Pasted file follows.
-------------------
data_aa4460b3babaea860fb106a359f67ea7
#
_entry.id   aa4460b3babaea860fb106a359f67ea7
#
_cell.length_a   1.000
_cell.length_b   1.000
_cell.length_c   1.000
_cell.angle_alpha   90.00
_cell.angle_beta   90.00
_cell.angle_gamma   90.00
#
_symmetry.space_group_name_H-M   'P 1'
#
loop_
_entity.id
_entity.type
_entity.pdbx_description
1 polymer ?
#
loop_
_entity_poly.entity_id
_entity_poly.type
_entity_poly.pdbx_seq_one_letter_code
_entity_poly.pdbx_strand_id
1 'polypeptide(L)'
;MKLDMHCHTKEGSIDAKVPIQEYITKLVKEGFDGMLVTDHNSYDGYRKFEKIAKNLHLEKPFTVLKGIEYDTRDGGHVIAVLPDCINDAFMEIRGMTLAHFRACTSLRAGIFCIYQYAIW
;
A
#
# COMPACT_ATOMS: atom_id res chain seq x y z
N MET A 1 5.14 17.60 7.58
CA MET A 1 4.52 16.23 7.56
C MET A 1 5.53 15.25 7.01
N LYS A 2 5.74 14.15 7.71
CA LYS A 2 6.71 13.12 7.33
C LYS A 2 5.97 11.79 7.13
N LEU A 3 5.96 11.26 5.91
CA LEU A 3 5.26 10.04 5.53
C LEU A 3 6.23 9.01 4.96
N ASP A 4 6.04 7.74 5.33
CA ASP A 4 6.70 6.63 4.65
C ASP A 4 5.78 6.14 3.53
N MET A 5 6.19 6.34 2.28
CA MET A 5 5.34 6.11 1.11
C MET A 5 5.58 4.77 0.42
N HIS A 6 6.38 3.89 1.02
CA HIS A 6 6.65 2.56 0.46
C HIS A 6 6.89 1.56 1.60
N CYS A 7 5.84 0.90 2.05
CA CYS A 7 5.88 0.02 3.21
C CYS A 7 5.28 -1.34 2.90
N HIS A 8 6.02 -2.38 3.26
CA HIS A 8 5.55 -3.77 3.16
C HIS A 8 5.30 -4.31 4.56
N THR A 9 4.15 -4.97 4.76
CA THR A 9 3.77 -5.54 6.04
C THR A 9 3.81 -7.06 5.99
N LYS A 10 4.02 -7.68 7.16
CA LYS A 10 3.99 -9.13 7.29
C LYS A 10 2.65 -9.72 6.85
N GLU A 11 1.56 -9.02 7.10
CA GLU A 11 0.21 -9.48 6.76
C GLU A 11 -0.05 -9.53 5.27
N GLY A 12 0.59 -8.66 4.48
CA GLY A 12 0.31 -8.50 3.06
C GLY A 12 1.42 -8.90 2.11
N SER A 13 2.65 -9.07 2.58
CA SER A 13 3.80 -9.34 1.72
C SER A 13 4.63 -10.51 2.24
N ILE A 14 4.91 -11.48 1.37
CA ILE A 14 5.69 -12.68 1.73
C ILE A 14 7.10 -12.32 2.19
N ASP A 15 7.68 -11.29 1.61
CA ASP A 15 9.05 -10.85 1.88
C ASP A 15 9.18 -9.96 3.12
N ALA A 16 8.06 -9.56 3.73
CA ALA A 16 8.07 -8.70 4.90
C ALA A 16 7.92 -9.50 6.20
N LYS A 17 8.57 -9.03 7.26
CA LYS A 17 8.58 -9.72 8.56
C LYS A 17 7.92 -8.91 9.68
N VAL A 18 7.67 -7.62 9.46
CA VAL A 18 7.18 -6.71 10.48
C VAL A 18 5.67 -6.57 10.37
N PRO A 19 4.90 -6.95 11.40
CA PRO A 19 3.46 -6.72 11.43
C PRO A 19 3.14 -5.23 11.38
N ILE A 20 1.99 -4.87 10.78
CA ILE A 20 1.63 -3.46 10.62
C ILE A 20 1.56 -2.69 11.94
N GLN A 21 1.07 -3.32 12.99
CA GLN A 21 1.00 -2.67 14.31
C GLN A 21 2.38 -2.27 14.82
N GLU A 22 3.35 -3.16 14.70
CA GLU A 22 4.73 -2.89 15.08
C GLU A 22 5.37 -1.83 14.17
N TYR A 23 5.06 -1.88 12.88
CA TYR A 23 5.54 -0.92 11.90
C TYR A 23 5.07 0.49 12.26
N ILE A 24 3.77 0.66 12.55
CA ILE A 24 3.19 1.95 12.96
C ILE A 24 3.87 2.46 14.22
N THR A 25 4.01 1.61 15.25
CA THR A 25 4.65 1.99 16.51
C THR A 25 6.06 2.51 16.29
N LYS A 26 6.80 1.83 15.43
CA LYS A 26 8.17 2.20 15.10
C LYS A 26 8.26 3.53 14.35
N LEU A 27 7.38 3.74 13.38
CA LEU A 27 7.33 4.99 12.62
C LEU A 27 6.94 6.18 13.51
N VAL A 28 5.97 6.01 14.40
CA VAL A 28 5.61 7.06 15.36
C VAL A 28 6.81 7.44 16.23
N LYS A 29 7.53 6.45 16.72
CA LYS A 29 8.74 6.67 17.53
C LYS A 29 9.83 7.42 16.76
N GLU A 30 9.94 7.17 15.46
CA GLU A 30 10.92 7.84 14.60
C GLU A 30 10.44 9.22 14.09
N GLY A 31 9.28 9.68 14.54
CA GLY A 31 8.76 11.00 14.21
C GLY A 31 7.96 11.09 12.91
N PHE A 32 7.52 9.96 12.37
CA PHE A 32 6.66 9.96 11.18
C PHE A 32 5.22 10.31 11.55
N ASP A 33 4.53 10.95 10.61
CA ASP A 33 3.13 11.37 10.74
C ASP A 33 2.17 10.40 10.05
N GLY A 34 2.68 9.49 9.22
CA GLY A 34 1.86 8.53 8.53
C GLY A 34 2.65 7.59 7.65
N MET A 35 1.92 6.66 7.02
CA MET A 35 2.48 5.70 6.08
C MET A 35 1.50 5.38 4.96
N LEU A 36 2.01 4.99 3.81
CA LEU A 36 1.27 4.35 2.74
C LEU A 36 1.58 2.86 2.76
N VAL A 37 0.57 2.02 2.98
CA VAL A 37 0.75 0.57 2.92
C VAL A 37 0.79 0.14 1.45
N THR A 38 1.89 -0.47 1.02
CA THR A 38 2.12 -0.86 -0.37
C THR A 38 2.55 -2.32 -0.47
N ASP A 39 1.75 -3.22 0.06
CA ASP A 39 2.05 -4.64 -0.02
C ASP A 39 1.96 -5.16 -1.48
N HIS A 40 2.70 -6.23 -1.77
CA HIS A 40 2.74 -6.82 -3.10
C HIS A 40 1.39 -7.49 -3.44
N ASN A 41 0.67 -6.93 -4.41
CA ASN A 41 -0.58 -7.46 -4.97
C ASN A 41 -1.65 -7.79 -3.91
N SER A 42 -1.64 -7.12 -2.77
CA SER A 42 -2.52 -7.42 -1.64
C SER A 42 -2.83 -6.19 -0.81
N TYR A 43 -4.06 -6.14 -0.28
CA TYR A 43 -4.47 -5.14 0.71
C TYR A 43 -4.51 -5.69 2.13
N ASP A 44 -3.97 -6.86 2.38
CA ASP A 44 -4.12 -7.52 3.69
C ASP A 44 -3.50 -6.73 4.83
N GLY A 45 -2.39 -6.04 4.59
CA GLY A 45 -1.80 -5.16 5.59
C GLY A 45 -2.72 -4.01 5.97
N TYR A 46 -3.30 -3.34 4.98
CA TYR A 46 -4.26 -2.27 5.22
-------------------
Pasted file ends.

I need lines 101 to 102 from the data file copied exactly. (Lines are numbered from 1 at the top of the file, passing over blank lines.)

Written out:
CA ILE A 24 3.19 1.95 12.96
C ILE A 24 3.87 2.46 14.22